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An exploration of folding back in improving grade 10 students’ reasoning in geometry

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dc.contributor.advisor Chuene, K. M.
dc.contributor.advisor Maoto, R. S.
dc.contributor.author Mabotja, Koena Samuel
dc.date.accessioned 2017-06-14T08:57:26Z
dc.date.available 2017-06-14T08:57:26Z
dc.date.issued 2017
dc.identifier.uri http://hdl.handle.net/10386/1805
dc.description Thesis (M. Ed. (Mathematics Education)) -- University of Limpopo, 2017 en_US
dc.description.abstract The purpose of this study was to explore the role of folding back in enriching grade 10 students’ reasoning in geometry. Although various attempts are made in teaching and learning geometry, evidence from several research studies shows that most learners struggle with geometric reasoning. Hence, this study came as a result of such learners’ struggles as shown in the literature as well as personal experiences. The study was a constructivist teaching experiment methodology that sought to answer the following research questions: How does folding back support learners’ interaction with geometric reasoning tasks during the lessons? How does a Grade 10 mathematics teacher use folding back to enrich student reasoning in geometry? The teaching experiment as a research design in this study was found useful in studying learners’ geometric reasoning as a result of mathematical interactions in their learning of geometry. Therefore, it should be noted that the teaching experiments were not conducted as an attempt to implement a particular way of teaching, but rather to understand the role of folding back in enriching learners’ reasoning in geometry. As a referent to the teaching experiment methodology, the participants in this study were 7 grade 10 mathematics learners’ sampled from a classroom of 54 learners. These seven learners did not necessarily represent the whole class in accordance with the purpose of the study. This requirement was not necessary in determining rigour in teaching experiments. Instead interest was on “organising and guiding [teacher-researchers] experience of learners doing mathematics” (Steffe & Thompson, 2000, p. 300). Furthermore, the participants were divided into two groups while working on the learning activities. Participants were further encouraged to share ideas with each other as they solved the learning activities. Data was collected through video recording while learners were working on mathematical learning activities. The focus was on the researcher-teacher – learners and learners-learners interactions while working on geometric reasoning learning activities. Learning activities and observations served as subsets of the video data. Learners were encouraged to share ideas with each other as they v solved the learning activities as recommended by Steffe and Thompson (2000). Likewise, in order to learn the learners’ mathematics, the researcher could teach and interact with learners in a way that encourage them to improve their current thinking (Steffe & Thompson, 2000). In analysing data, the study adopted narrative analysis. The researcher performed verbatim transcription of the video recordings. Subsequently, information-rich interaction for each mathematical learning activity, where folding back was observed was selected. The selections of such information-rich interactions were guided by Martin’s (2008) framework for describing folding back. The main findings of the study revealed that in a learning environment where folding back takes place, learners’ reasoning in geometry is enriched. The researcher-teacher’s instructional decisions such as discouraging, questioning, modelling and guiding were found to be effective sources through which learners fold back. The findings also revealed that learners operating at different layers of mathematical understanding are able to share their geometry knowledge with their peers. Moreover, the findings indicated that in a learning environment where folding back takes place, learners questioning ability is enriched. Based on the findings of the study, the recommendations were that Mathematics teachers should create a learning environment where learners are afforded the opportunity to interact with each other during geometry problem solving; such is a powerful quest for folding back to take place. en_US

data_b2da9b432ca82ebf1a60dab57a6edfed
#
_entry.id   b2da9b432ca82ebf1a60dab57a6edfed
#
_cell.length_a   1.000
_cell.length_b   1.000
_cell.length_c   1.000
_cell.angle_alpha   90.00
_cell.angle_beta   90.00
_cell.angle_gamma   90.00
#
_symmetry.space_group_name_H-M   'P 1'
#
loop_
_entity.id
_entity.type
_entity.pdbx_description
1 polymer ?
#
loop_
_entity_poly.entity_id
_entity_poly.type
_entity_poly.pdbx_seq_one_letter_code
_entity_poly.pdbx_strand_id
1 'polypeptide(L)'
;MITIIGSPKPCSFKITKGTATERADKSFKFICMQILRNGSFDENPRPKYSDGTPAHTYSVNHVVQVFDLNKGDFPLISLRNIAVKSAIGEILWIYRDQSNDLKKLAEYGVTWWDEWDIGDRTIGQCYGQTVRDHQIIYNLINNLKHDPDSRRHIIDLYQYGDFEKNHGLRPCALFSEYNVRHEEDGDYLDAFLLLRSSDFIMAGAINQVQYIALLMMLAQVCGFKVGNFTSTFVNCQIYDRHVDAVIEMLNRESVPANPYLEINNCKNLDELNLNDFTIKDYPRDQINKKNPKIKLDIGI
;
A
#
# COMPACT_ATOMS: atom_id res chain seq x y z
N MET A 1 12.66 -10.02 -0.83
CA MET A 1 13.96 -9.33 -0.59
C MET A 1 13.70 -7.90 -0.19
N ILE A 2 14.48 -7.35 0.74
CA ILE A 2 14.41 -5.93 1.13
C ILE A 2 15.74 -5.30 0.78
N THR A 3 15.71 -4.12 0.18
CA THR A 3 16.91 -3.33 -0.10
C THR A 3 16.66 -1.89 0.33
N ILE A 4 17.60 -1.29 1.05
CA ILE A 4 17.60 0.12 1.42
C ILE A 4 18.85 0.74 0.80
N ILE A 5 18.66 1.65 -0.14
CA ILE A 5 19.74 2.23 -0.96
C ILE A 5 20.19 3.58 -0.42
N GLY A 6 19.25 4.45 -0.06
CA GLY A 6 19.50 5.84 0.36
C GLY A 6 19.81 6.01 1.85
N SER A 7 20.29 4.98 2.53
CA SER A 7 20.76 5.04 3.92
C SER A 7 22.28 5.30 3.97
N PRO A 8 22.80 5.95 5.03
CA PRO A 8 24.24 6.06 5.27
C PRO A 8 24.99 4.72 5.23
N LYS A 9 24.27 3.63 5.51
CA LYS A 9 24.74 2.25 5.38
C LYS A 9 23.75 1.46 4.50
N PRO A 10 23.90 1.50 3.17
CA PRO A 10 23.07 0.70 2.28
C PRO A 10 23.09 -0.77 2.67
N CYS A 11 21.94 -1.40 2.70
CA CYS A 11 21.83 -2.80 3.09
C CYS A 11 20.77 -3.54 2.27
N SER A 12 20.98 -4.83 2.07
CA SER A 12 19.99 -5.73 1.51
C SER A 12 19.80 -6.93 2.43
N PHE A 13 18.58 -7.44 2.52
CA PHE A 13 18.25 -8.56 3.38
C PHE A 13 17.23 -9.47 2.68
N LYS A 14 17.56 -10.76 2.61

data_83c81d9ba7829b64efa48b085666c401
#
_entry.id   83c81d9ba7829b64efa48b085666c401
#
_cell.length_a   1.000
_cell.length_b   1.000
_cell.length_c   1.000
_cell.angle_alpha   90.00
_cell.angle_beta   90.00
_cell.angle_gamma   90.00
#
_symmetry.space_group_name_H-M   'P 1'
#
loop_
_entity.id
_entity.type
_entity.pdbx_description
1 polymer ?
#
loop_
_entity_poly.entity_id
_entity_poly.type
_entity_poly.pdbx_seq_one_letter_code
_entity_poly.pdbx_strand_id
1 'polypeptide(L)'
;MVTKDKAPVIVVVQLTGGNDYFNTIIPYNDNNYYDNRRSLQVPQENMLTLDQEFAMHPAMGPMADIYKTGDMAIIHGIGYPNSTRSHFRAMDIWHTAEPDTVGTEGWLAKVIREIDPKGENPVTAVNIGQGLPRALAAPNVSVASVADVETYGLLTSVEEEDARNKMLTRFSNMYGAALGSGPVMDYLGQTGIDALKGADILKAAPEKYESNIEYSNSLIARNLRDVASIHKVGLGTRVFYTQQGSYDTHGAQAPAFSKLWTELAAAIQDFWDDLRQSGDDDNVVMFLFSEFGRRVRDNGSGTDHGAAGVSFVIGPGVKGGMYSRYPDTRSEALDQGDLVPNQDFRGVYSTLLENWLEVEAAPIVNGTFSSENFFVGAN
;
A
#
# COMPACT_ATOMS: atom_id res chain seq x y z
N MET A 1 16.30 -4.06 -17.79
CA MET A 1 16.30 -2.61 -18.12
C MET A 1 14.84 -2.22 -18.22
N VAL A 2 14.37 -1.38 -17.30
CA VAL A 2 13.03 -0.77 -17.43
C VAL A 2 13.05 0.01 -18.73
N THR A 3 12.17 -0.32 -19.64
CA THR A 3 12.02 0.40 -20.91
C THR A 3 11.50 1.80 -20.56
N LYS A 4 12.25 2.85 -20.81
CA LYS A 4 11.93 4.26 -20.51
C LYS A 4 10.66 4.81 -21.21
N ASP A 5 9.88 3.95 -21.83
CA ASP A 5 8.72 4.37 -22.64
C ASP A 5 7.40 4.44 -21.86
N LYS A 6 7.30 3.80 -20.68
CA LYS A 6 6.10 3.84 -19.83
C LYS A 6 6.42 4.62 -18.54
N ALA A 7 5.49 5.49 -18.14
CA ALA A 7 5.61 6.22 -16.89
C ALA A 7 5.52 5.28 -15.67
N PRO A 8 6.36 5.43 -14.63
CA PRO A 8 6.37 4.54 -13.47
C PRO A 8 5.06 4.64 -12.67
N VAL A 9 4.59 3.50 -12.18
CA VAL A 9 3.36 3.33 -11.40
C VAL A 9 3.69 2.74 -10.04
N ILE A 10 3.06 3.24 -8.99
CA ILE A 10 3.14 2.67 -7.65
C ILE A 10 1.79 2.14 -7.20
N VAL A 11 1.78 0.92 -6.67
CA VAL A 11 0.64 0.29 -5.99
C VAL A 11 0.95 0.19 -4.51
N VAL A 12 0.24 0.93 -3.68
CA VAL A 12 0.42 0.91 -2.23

dc.description.sponsorship Research Chair Developmental Grant at the University of Limpopo en_US
dc.format.extent x, 150 leaves en_US
dc.language.iso en en_US
dc.relation.requires Adobe Acrobat Reader en_US
dc.subject Folding back en_US
dc.subject Growth of mathematical understanding en_US
dc.subject Geometry en_US
dc.subject Geometric reasoning en_US
dc.subject.ddc 372.76044 en_US
dc.subject.lcsh Geometry -- Study and teaching(Secondary) en_US
dc.subject.lcsh Geometry -- Study and teaching en_US
dc.subject.lcsh Mathematics --Study and teaching(Secondary) en_US
dc.subject.lcsh Reasoning -- Study and teaching en_US
dc.title An exploration of folding back in improving grade 10 students’ reasoning in geometry en_US
dc.type Thesis en_US


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